Heading into the second decade of the 21st century, we constantly hear about how social media, geolocation, mobile apps and similar technological innovations are changing the way we interact with each other. But how are they changing the way we interact with our governments (particularly local governments)? Are they offering new opportunities for civic engagement? Are they changing the way residents view their role in local government, creating new opportunities for citizen involvement? Or are they cementing old ideas of citizens as customers by facilitating the delivery of government services?
These questions are of particular interest to those of us at the Davenport Institute for Public Engagement and Civic Leadership as we seek to help solve public problems by promoting citizen's participation in governance. We have created this blog to provide up-to-date information relating to what is being called "Government 2.0." We hope what you find here will help local governments and their residents make the most of the technology available for genuine citizen engagement.
New to Gov 2.0? Check out our foundational documents »
The following comes from an article written by a social media consultant about why outsourcing social media work is a bad idea. The author is writing to small businesses, but the advice is also sound for governments:
Don’t get me wrong: you can get lots of valuable help from social strategy consultants, SEO experts, marketing and branding professionals, writers and content curators. Just don’t think for a minute that they will be able to do your social networking and build engagement for you or as well as you and your team can do it with the right training and support.
The article goes on to list five excellent reasons for keeping social media in-house. You can read more here.
In a study by Accenture, the United States came in 8th out of 10 countries surveyed to determin citizen satisfaction with digital government services:
The ranking trails the top-rated United Arab Emirates as well as Saudi Arabia, Singapore, Norway, the United Kingdom, India and Germany.
The U.S. topped the list, however, in the maturity of its digital services and in researchers’ experience using those services.
Americans’ low satisfaction levels may be partly due to a sense that digital government services are aimed more at cutting costs than on providing better services for citizens, the researchers speculate.
You can read more here and access the full study here.
How do you improve a functioning, but chaotic traffic system? Consultants from the University of Nairobi, MIT, and Columbia made a go if it in Nairobi, beginning by crafting a digital map of the seemingly unmappable minibus system:
How do dozens of competing private bus companies keep a city’s public transportation system running without any formal planning? With a lot of success, it turns out. That’s according to a new map of Nairobi’s infamous matatu minibus system released last week.
As author Jason Patinkin points out, the Nairobi traffic system is still plenty chaotic, but the project provides an interesting opportunity to consider the art of building on strengths of an existing, organic system:
Already, Kenyan techies are using the data to improve apps that calculate the fastest route between two bus stops, while others are developing programs that crowdsource data from smart-phone-toting matatu passengers on crime, accidents, or pollution…Still, those involved in the Digital Matatus project caution that a map alone won’t solve Nairobi’s traffic woes. Matatus remain an inefficient, expensive system in serious need of regulation. But if city officials incorporate the data, they could reform the matatu system by learning from its strengths.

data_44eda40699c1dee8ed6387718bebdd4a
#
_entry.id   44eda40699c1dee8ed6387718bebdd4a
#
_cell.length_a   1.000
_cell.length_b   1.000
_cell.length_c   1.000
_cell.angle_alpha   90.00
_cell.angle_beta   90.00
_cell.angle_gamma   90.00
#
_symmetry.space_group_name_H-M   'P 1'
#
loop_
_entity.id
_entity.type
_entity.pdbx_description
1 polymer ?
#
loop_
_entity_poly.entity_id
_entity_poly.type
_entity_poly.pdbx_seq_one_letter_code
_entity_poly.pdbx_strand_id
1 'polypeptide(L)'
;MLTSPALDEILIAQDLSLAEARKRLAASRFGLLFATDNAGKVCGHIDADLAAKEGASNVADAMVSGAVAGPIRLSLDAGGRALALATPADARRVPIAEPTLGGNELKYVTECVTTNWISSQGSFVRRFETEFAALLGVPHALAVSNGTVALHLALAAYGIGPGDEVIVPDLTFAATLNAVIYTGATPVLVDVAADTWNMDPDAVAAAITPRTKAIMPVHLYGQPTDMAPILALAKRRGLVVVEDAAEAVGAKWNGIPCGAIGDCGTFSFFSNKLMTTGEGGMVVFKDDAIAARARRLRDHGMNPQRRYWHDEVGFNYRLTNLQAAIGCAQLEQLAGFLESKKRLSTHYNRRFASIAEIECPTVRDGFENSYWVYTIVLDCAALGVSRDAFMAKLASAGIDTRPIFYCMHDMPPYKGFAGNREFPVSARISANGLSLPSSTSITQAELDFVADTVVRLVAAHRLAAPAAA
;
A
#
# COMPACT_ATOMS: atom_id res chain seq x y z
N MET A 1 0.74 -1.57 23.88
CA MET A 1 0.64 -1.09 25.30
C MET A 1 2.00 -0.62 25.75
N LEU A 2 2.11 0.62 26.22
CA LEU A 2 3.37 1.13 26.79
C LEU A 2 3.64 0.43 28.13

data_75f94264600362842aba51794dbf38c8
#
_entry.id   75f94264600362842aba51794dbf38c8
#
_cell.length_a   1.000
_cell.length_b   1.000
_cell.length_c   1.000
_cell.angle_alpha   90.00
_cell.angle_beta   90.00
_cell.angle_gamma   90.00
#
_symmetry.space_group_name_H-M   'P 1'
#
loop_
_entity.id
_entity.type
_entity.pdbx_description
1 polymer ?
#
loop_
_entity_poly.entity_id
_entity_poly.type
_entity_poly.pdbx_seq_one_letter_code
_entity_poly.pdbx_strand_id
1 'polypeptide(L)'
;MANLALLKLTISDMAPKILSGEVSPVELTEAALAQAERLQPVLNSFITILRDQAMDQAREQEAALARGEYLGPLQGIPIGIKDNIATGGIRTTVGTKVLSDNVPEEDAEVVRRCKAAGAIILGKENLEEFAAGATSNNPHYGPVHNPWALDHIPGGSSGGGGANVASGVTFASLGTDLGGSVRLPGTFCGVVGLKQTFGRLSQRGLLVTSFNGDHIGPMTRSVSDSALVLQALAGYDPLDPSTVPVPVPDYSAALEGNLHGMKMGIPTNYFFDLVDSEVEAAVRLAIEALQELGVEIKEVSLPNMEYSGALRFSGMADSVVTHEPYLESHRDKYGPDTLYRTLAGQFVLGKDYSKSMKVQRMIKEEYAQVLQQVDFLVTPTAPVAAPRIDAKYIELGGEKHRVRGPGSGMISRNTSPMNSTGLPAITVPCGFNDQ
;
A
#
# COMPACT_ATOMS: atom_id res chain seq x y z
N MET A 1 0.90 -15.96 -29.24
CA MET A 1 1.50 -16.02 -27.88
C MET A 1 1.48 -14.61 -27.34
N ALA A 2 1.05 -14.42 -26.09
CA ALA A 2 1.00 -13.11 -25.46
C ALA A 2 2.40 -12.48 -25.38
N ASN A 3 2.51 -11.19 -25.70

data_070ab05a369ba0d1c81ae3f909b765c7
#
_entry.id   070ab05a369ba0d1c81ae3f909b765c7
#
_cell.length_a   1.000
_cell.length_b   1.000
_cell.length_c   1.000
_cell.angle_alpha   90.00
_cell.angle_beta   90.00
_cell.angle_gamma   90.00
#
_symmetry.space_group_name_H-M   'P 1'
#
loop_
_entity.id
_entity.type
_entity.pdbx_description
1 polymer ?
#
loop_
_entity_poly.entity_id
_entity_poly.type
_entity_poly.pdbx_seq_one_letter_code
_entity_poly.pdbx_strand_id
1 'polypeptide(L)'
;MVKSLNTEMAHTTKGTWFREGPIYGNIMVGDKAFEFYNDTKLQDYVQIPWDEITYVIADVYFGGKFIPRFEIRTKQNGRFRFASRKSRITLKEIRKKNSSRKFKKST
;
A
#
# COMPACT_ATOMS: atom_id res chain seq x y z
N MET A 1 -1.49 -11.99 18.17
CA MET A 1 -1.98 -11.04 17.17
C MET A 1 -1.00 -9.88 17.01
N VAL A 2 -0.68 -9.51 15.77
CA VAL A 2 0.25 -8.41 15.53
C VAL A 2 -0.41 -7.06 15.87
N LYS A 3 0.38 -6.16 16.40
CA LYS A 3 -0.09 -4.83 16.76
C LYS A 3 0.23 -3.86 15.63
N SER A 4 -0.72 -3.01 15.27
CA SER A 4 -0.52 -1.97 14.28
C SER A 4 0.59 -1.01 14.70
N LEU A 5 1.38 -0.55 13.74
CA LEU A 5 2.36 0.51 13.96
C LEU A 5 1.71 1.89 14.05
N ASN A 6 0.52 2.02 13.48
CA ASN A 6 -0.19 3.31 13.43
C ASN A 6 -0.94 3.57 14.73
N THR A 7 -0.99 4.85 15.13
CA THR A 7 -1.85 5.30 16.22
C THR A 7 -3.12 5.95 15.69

Read about this fascinating example of applying technology and civic engagement at Next City here.
Contributor: Benjamin Peterson, Pepperdine School of Public Policy, MPP Candidate ’15.
The state of Arizona has a new platform for civic engagement, Arizona Voices, developed by MindMixer:
On www.azvoices.gov, registered voters are allowed to vote on bills in the legislature and discuss the issues impacting our state with fellow Arizonans and elected officials.
Developed by MindMixer, an Omaha-based civic engagement technology company, Arizona Voices was built to provide greater access for voters to engage in the legislative process.
“Arizona Voices was created to allow people living in remote areas or who don’t have time to attend committee meetings at the legislature to participate in the process of discussing public policy,” said Secretary Bennett. “Coming down to the capitol to personally express your thoughts and concerns on bills can be extremely inconvenient for most people who are working and going about their daily lives. This unique platform offers voters a chance to express their opinions without fighting traffic in Phoenix.”
You can read more here.
CA Forward features Alameda County and their initiatives to use technology to better serve their community. County residents now have a new tool for reporting issues like these to their Alameda County Public Works Agency, and it comes in the form of a smartphone application called Mobile Citizen. The app, available for iPhones and Android phones, allows citizens to take a photo of the problem and submit it along with GPS coordinates gathered by their phone.
“A lot of the time we’ll get some requests that aren’t in our jurisdiction, so it’s nice because we get the info and we put that request in,” Ruiz said.
You can learn more about its recent developments and how its changed since implementation here.
Contributor: Fhanysha Clark, Pepperdine School of Public Policy, MPP Candidate ’15